Citing patient culture as one of the hurdles to be conquered, Leggett says it is necessary for minorities to not only familiarize themselves with diseases that plague their communities, but also to be open to and educated about the various treatment options available. “Sometimes the appropriate treatment could be recommended by the physician but refused by the patient,” says Leggett.
On the other hand, doctors cannot avoid the role physician bias plays in widening the gap that divides minority cardiovascular care from that of the white population. “We as doctors have to own up to being participants in this disparity,” says Leggett, who accepts that the bias may not be intentional on the part of most physicians, but a side effect of socialization that should not be ignored.
The doctors anticipate that soon there will be visible evidence of progress. Both Leggett and Noble are looking forward to a decline in the number of cardiovascular-related deaths among minorities and an increase in the number of patients receiving adequate treatment. In the end, they hope to completely eliminate all disparities in cardiovascular healthcare and reduce the number of minorities being affected by such diseases to the same level as white Americans.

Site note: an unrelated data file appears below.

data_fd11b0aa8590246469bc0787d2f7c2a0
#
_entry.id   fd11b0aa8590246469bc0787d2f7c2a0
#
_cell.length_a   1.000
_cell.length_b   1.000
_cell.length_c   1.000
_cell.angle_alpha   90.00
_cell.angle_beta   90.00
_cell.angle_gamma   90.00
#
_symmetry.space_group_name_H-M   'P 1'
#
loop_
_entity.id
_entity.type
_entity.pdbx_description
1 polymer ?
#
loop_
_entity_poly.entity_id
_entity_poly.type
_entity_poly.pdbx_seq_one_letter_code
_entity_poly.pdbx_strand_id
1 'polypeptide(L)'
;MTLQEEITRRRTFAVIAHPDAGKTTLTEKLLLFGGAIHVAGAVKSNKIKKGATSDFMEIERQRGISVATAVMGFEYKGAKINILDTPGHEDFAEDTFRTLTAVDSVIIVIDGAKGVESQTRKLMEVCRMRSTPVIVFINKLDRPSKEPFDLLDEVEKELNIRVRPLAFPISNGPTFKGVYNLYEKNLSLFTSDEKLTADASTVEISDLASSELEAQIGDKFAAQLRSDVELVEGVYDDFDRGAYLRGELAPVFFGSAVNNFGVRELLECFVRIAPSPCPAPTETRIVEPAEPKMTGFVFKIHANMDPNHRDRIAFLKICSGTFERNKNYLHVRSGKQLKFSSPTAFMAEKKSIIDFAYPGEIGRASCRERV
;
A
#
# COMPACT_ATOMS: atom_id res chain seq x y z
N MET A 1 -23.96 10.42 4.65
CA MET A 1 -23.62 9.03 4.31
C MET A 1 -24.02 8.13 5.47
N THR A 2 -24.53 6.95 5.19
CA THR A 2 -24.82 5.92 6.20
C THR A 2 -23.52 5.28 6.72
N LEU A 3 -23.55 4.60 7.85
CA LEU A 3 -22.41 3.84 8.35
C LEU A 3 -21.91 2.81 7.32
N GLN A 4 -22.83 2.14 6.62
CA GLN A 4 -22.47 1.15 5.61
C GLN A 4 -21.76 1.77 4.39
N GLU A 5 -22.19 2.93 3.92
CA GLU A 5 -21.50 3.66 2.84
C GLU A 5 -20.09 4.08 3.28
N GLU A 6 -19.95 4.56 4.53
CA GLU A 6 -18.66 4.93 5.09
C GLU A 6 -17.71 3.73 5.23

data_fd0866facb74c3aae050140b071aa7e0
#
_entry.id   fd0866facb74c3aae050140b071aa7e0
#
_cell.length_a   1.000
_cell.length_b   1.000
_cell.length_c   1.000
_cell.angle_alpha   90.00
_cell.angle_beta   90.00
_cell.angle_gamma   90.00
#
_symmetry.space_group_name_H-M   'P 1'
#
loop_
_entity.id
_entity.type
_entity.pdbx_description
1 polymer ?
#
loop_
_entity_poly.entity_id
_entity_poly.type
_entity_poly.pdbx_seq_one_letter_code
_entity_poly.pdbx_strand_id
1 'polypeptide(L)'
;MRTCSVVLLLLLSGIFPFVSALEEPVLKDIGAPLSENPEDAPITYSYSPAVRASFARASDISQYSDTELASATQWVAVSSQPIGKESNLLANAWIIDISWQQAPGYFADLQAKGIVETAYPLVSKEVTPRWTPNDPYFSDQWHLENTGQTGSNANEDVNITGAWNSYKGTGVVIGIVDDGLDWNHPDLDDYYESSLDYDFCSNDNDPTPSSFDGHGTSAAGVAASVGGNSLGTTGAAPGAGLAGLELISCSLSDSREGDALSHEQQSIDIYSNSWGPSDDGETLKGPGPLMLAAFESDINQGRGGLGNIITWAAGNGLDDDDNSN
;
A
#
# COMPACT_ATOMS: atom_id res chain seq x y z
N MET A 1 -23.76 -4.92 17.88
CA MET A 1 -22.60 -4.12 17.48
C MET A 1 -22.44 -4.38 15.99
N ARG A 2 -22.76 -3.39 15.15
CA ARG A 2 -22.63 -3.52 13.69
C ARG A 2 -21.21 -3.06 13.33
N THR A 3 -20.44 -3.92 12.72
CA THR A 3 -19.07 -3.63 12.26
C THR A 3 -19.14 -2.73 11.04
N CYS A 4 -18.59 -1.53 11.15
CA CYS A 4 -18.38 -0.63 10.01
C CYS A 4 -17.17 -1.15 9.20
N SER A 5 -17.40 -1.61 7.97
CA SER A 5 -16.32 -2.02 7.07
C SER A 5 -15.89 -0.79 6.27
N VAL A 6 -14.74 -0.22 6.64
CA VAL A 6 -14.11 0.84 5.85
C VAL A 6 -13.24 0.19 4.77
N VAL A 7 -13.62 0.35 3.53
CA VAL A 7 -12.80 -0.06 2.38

“If we can achieve that goal, Close the Gap will not only be successful,” Leggett says, “but the country will be healthier, and people will get the treatment they deserve.” For more information on the initiative, visit www.heart-healthdisparities.
THE FACTS ON BLACK AMERICANS AND HEART DISEASE
Based on data from the Census Bureau and Centers for Disease Control and Prevention, it is estimated that there are approximately 700,000 black Americans with heart failure in the United States, and this number is expected to grow to 900,000 by 2010.
Black Americans between the ages of 45 and 64 are 2.5 times more likely to die from heart failure than white Americans in the same age range.
Black Americans have almost twice the risk of first-ever stroke compared with whites.